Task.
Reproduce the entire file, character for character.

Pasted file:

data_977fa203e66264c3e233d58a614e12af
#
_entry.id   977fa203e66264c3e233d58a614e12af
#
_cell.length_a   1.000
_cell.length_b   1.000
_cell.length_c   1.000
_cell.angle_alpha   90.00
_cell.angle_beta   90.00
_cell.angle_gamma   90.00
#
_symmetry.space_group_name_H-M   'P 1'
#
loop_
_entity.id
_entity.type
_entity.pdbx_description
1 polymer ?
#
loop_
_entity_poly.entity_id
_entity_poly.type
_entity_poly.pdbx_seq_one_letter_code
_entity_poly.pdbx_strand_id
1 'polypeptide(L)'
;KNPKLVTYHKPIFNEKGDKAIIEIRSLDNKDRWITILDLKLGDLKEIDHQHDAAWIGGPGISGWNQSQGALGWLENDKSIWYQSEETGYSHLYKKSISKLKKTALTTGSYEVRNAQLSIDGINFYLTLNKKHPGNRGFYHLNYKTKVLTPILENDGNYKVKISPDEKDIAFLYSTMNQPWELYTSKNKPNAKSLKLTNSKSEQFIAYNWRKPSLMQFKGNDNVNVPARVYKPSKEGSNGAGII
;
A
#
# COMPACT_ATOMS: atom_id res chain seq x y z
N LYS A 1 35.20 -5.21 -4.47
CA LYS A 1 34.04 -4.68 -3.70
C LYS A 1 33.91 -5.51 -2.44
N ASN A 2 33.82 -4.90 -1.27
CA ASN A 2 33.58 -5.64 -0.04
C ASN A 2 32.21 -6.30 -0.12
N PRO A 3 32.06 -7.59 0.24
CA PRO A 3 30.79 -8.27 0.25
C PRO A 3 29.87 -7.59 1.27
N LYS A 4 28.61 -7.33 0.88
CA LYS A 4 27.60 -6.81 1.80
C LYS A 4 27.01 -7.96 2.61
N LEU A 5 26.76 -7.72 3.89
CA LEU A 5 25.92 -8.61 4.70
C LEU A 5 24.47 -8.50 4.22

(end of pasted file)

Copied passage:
data_977fa203e66264c3e233d58a614e12af
#
_entry.id   977fa203e66264c3e233d58a614e12af
#
_cell.length_a   1.000
_cell.length_b   1.000
_cell.length_c   1.000
_cell.angle_alpha   90.00
_cell.angle_beta   90.00
_cell.angle_gamma   90.00
#
_symmetry.space_group_name_H-M   'P 1'
#
loop_
_entity.id
_entity.type
_entity.pdbx_description
1 polymer ?
#
loop_
_entity_poly.entity_id
_entity_poly.type
_entity_poly.pdbx_seq_one_letter_code
_entity_poly.pdbx_strand_id
1 'polypeptide(L)'
;KNPKLVTYHKPIFNEKGDKAIIEIRSLDNKDRWITILDLKLGDLKEIDHQHDAAWIGGPGISGWNQSQGALGWLENDKSIWYQSEETGYSHLYKKSISKLKKTALTTGSYEVRNAQLSIDGINFYLTLNKKHPGNRGFYHLNYKTKVLTPILENDGNYKVKISPDEKDIAFLYSTMNQPWELYTSKNKPNAKSLKLTNSKSEQFIAYNWRKPSLMQFKGNDNVNVPARVYKPSKEGSNGAGII
;
A
#
# COMPACT_ATOMS: atom_id res chain seq x y z
N LYS A 1 35.20 -5.21 -4.47
CA LYS A 1 34.04 -4.68 -3.70
C LYS A 1 33.91 -5.51 -2.44
N ASN A 2 33.82 -4.90 -1.27
CA ASN A 2 33.58 -5.64 -0.04
C ASN A 2 32.21 -6.30 -0.12
N PRO A 3 32.06 -7.59 0.24
CA PRO A 3 30.79 -8.27 0.25
C PRO A 3 29.87 -7.59 1.27
N LYS A 4 28.61 -7.33 0.88
CA LYS A 4 27.60 -6.81 1.80
C LYS A 4 27.01 -7.96 2.61
N LEU A 5 26.76 -7.72 3.89
CA LEU A 5 25.92 -8.61 4.70
C LEU A 5 24.47 -8.50 4.22